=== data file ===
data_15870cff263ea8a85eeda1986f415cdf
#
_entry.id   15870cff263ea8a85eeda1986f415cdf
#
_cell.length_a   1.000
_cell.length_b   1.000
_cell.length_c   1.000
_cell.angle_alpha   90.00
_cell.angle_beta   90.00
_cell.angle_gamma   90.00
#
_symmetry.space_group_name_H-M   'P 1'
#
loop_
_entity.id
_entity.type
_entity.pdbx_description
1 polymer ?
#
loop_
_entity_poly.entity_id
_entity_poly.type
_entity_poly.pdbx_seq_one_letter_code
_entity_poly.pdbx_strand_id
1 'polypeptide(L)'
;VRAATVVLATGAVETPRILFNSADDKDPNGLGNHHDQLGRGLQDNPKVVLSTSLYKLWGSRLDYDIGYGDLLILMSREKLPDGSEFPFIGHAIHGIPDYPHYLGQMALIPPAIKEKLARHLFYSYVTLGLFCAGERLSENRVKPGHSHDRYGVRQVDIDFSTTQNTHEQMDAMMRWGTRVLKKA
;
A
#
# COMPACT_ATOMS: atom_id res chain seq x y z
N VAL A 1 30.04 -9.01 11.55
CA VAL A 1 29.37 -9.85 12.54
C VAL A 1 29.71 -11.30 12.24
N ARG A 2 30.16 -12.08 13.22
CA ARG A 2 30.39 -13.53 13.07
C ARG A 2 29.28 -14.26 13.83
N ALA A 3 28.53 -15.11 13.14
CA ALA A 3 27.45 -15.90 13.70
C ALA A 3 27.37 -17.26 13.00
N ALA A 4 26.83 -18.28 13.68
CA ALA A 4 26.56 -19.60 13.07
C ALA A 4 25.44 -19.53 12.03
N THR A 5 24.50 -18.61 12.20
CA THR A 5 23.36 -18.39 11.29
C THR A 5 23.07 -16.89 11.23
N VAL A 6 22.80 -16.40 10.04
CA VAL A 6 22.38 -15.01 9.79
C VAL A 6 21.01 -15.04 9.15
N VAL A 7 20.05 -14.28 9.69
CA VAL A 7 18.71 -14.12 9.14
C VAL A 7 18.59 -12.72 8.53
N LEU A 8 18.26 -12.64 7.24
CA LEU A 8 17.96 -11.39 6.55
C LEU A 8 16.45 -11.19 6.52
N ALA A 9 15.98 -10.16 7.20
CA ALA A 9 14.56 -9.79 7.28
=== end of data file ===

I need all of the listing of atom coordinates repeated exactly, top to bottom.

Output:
data_15870cff263ea8a85eeda1986f415cdf
#
_entry.id   15870cff263ea8a85eeda1986f415cdf
#
_cell.length_a   1.000
_cell.length_b   1.000
_cell.length_c   1.000
_cell.angle_alpha   90.00
_cell.angle_beta   90.00
_cell.angle_gamma   90.00
#
_symmetry.space_group_name_H-M   'P 1'
#
loop_
_entity.id
_entity.type
_entity.pdbx_description
1 polymer ?
#
loop_
_entity_poly.entity_id
_entity_poly.type
_entity_poly.pdbx_seq_one_letter_code
_entity_poly.pdbx_strand_id
1 'polypeptide(L)'
;VRAATVVLATGAVETPRILFNSADDKDPNGLGNHHDQLGRGLQDNPKVVLSTSLYKLWGSRLDYDIGYGDLLILMSREKLPDGSEFPFIGHAIHGIPDYPHYLGQMALIPPAIKEKLARHLFYSYVTLGLFCAGERLSENRVKPGHSHDRYGVRQVDIDFSTTQNTHEQMDAMMRWGTRVLKKA
;
A
#
# COMPACT_ATOMS: atom_id res chain seq x y z
N VAL A 1 30.04 -9.01 11.55
CA VAL A 1 29.37 -9.85 12.54
C VAL A 1 29.71 -11.30 12.24
N ARG A 2 30.16 -12.08 13.22
CA ARG A 2 30.39 -13.53 13.07
C ARG A 2 29.28 -14.26 13.83
N ALA A 3 28.53 -15.11 13.14
CA ALA A 3 27.45 -15.90 13.70
C ALA A 3 27.37 -17.26 13.00
N ALA A 4 26.83 -18.28 13.68
CA ALA A 4 26.56 -19.60 13.07
C ALA A 4 25.44 -19.53 12.03
N THR A 5 24.50 -18.61 12.20
CA THR A 5 23.36 -18.39 11.29
C THR A 5 23.07 -16.89 11.23
N VAL A 6 22.80 -16.40 10.04
CA VAL A 6 22.38 -15.01 9.79
C VAL A 6 21.01 -15.04 9.15
N VAL A 7 20.05 -14.28 9.69
CA VAL A 7 18.71 -14.12 9.14
C VAL A 7 18.59 -12.72 8.53
N LEU A 8 18.26 -12.64 7.24
CA LEU A 8 17.96 -11.39 6.55
C LEU A 8 16.45 -11.19 6.52
N ALA A 9 15.98 -10.16 7.20
CA ALA A 9 14.56 -9.79 7.28